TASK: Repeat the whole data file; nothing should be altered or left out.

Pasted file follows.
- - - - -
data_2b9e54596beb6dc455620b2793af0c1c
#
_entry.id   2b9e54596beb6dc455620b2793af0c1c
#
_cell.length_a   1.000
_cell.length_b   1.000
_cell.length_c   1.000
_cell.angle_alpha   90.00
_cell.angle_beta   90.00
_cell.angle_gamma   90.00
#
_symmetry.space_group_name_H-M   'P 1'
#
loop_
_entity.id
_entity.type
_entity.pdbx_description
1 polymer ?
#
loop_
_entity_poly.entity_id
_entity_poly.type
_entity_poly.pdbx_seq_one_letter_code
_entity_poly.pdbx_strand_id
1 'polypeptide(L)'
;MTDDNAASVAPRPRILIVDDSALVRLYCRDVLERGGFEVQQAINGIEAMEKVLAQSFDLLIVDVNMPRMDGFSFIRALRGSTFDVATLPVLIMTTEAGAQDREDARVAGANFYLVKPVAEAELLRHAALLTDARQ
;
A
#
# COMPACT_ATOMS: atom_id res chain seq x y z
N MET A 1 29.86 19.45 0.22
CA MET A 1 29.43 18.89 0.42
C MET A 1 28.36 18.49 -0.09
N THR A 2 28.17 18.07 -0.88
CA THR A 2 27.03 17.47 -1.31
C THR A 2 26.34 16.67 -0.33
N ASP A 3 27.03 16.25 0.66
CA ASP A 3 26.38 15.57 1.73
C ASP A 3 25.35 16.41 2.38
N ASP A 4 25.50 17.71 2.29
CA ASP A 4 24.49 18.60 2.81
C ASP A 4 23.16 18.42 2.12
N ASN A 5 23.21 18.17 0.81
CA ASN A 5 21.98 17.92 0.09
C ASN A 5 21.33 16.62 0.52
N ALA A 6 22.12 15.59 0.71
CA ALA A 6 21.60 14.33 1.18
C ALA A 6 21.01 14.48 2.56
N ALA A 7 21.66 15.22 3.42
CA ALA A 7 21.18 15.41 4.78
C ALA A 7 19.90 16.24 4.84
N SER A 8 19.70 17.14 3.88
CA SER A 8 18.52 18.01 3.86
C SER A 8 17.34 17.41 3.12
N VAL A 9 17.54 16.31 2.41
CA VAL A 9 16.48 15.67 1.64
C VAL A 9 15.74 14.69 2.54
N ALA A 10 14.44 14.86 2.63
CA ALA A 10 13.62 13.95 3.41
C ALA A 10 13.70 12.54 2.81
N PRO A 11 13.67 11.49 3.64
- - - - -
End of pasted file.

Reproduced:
data_2b9e54596beb6dc455620b2793af0c1c
#
_entry.id   2b9e54596beb6dc455620b2793af0c1c
#
_cell.length_a   1.000
_cell.length_b   1.000
_cell.length_c   1.000
_cell.angle_alpha   90.00
_cell.angle_beta   90.00
_cell.angle_gamma   90.00
#
_symmetry.space_group_name_H-M   'P 1'
#
loop_
_entity.id
_entity.type
_entity.pdbx_description
1 polymer ?
#
loop_
_entity_poly.entity_id
_entity_poly.type
_entity_poly.pdbx_seq_one_letter_code
_entity_poly.pdbx_strand_id
1 'polypeptide(L)'
;MTDDNAASVAPRPRILIVDDSALVRLYCRDVLERGGFEVQQAINGIEAMEKVLAQSFDLLIVDVNMPRMDGFSFIRALRGSTFDVATLPVLIMTTEAGAQDREDARVAGANFYLVKPVAEAELLRHAALLTDARQ
;
A
#
# COMPACT_ATOMS: atom_id res chain seq x y z
N MET A 1 29.86 19.45 0.22
CA MET A 1 29.43 18.89 0.42
C MET A 1 28.36 18.49 -0.09
N THR A 2 28.17 18.07 -0.88
CA THR A 2 27.03 17.47 -1.31
C THR A 2 26.34 16.67 -0.33
N ASP A 3 27.03 16.25 0.66
CA ASP A 3 26.38 15.57 1.73
C ASP A 3 25.35 16.41 2.38
N ASP A 4 25.50 17.71 2.29
CA ASP A 4 24.49 18.60 2.81
C ASP A 4 23.16 18.42 2.12
N ASN A 5 23.21 18.17 0.81
CA ASN A 5 21.98 17.92 0.09
C ASN A 5 21.33 16.62 0.52
N ALA A 6 22.12 15.59 0.71
CA ALA A 6 21.60 14.33 1.18
C ALA A 6 21.01 14.48 2.56
N ALA A 7 21.66 15.22 3.42
CA ALA A 7 21.18 15.41 4.78
C ALA A 7 19.90 16.24 4.84
N SER A 8 19.70 17.14 3.88
CA SER A 8 18.52 18.01 3.86
C SER A 8 17.34 17.41 3.12
N VAL A 9 17.54 16.31 2.41
CA VAL A 9 16.48 15.67 1.64
C VAL A 9 15.74 14.69 2.54
N ALA A 10 14.44 14.86 2.63
CA ALA A 10 13.62 13.95 3.41
C ALA A 10 13.70 12.54 2.81
N PRO A 11 13.67 11.49 3.64